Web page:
With the Central Election Commission (CEC) scheduled to finalize tomorrow the procedures for January's legislative election and two referendums, the pan-green and the pan-blue camps yesterday resumed their battle over whether the legislative and referendum ballots should be issued separately.
The Chinese Nationalist Party (KMT) caucus called on the commission to adopt the consensus reached among local election commissions in the 18 cities and counties governed by the pan-blue camp, which backed the separate issuance of ballots.
KMT caucus whip Tseng Yung-chuan (曾永權) told a press conference that following meetings on Oct. 26 and last Friday, the 18 local commissions had reached an agreement "to ensure that the voting procedure on election day is unhindered."
"The decision by the 18 local election commissions represents the opinion of the people in those locales," Tseng said, adding that residents in these districts account for 70.36 percent of the nation's population.
Tseng showed a joint declaration made by the speakers of 25 cities and county councils supporting the local commissions' position.
"To ensure order and impartiality in the elections, we fully support the conclusion reached by the heads of the 18 pan-blue-governed cities and counties that we should have separate legislative and referendum ballots," as was the case in the 2000 election, the statement said.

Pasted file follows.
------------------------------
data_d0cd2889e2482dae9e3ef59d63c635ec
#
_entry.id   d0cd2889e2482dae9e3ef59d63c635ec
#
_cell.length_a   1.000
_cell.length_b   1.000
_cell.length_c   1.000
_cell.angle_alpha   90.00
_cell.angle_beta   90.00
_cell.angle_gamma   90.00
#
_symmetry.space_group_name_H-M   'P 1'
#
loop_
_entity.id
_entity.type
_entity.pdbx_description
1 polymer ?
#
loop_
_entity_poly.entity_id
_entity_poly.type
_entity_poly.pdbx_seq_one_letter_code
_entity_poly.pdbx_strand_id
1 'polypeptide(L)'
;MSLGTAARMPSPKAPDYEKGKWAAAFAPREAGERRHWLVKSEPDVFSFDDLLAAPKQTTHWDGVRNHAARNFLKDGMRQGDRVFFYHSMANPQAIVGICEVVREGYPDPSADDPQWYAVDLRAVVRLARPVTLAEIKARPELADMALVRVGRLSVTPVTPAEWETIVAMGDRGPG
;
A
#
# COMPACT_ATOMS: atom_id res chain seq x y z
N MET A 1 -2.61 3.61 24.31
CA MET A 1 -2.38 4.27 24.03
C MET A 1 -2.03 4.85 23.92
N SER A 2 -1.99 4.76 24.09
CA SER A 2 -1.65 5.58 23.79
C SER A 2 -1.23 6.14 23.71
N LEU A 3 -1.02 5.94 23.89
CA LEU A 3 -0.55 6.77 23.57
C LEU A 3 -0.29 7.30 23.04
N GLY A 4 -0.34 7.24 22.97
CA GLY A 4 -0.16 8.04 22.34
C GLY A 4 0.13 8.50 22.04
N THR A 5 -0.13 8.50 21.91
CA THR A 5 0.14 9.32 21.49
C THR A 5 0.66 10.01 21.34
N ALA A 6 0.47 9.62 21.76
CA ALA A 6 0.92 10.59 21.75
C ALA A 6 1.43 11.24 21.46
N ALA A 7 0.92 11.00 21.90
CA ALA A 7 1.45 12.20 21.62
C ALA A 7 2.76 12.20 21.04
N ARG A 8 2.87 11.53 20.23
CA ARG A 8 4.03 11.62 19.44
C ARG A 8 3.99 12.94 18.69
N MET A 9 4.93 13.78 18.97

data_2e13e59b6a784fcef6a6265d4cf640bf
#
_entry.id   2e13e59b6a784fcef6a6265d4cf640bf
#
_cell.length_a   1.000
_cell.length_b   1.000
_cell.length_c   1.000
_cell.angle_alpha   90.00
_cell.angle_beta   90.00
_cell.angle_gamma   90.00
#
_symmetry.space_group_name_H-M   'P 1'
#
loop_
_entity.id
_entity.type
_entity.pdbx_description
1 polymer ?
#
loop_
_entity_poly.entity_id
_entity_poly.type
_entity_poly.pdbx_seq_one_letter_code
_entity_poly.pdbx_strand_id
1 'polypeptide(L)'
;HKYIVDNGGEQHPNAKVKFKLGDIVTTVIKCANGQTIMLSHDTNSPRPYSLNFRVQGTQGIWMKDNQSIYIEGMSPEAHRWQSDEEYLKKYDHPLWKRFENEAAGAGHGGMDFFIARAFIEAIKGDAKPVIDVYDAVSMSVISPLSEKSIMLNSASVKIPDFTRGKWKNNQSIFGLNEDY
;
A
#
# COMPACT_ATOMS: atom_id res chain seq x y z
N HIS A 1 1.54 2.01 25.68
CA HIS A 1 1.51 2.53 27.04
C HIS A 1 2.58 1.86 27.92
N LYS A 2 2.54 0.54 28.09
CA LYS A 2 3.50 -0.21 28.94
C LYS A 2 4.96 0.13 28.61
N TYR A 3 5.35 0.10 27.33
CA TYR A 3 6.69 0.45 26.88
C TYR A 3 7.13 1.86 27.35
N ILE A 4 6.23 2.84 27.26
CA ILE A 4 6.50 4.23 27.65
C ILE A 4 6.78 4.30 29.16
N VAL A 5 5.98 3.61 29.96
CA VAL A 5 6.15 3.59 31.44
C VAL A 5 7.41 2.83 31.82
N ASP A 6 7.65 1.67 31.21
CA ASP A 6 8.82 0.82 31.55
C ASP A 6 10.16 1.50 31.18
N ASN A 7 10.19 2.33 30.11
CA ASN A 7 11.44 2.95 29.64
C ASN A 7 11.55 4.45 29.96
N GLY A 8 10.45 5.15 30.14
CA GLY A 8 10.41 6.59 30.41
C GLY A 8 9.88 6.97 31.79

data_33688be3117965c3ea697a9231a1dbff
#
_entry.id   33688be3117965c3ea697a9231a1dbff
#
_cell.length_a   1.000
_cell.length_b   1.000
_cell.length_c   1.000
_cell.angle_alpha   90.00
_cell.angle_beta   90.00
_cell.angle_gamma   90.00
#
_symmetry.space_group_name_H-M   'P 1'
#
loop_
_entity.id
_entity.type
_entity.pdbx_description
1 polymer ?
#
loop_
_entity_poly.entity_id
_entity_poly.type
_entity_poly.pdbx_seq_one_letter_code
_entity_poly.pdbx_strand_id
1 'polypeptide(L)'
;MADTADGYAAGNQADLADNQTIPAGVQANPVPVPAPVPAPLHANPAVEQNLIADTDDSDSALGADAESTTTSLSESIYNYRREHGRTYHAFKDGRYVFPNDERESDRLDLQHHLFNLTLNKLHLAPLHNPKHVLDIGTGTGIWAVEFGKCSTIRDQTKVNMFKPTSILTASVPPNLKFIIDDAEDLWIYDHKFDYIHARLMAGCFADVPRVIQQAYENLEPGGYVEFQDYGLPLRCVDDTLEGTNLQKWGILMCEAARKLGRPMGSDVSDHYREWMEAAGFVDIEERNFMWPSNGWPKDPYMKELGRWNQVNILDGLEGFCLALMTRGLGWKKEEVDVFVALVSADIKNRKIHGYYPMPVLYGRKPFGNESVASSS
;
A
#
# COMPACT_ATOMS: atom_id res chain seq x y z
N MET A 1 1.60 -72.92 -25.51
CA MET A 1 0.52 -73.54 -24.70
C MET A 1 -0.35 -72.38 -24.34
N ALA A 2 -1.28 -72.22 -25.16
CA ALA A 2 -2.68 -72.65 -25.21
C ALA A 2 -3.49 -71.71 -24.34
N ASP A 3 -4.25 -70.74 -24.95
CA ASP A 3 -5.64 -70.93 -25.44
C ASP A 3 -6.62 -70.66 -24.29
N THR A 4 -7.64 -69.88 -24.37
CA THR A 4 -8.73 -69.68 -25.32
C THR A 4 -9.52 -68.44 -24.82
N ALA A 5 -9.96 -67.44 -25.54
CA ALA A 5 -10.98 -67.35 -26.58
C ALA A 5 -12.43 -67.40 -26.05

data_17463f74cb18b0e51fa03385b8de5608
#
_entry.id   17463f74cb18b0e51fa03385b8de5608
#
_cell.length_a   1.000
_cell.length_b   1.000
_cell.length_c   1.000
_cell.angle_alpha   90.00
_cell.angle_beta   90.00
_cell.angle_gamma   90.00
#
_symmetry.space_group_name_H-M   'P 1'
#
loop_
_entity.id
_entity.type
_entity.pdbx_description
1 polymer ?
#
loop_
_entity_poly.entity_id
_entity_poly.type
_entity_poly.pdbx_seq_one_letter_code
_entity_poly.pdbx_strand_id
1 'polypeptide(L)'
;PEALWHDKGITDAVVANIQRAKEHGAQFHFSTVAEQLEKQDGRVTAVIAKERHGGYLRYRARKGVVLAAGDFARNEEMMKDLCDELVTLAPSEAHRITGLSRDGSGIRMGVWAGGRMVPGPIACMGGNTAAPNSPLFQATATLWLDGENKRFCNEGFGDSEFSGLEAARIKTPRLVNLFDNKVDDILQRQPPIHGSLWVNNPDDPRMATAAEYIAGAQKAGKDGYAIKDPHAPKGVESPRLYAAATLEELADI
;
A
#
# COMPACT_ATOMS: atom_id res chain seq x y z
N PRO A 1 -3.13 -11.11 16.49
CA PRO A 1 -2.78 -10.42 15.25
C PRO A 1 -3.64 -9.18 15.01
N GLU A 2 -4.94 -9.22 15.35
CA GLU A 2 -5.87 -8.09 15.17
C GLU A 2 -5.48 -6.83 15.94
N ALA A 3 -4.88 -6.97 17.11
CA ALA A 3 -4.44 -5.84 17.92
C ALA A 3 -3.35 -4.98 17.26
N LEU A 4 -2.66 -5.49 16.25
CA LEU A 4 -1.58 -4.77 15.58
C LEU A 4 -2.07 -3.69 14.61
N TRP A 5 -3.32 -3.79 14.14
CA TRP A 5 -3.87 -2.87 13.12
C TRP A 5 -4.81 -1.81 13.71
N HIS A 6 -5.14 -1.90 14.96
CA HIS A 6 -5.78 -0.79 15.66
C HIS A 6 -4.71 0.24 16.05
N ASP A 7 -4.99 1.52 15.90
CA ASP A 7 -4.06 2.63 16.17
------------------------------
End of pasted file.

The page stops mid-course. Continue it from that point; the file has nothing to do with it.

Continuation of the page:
Two referendums, one sponsored by the Democratic Progressive Party (DPP) on retrieving the KMT's "stolen assets" and another by the KMT on giving the legislature the power to investigate the president, the vice president, their family members and subordinates for corruption, will be held alongside the legislative election on Jan. 12.
To simplify the voting process, some CEC members have proposed a "one-step voting" process whereby the election and referendum ballots would be handed to voters at the entrance to the polling stations and voters would cast the ballots together.
Pan-blue politicians maintain that a "two-step voting" process should be used, whereby voters first cast their legislative election ballots before receiving and casting their referendum ballots.
Both sides believe that the manner in which the ballots are issued will have an impact on the result of the legislative election and the referendums.
Ten DPP legislators said on Tuesday that the CEC should use the same ballot for the referendums and the legislative election.
Tseng, however, threatened to sue the CEC for malfeasance should it accept the DPP legislators' suggestion, adding that their proposal violates the Election and Recall Law of Civil Servants (公務人員選舉罷免法).
Meanwhile, several DPP legislators yesterday said the KMT's continued opposition to the simultaneous issuance of ballots was a means to protect the KMT's "stolen assets."
"I don't understand. We are trying to make things easier, but they insist on making things more complicated," said DPP Legislator Jao Yung-ching (趙永清) during a press conference at the party's legislative caucus office yesterday morning.
Jao, along with legislators Kao Chien-chih (高建智) and Tien Chiu-chin (田秋堇), said the KMT's policy was an attempt to derail the referendum and thereby allow it retain its "stolen assets."
Tien said the DPP proposal to issue the ballots simultaneously follows in the steps of the most advanced counties in the world.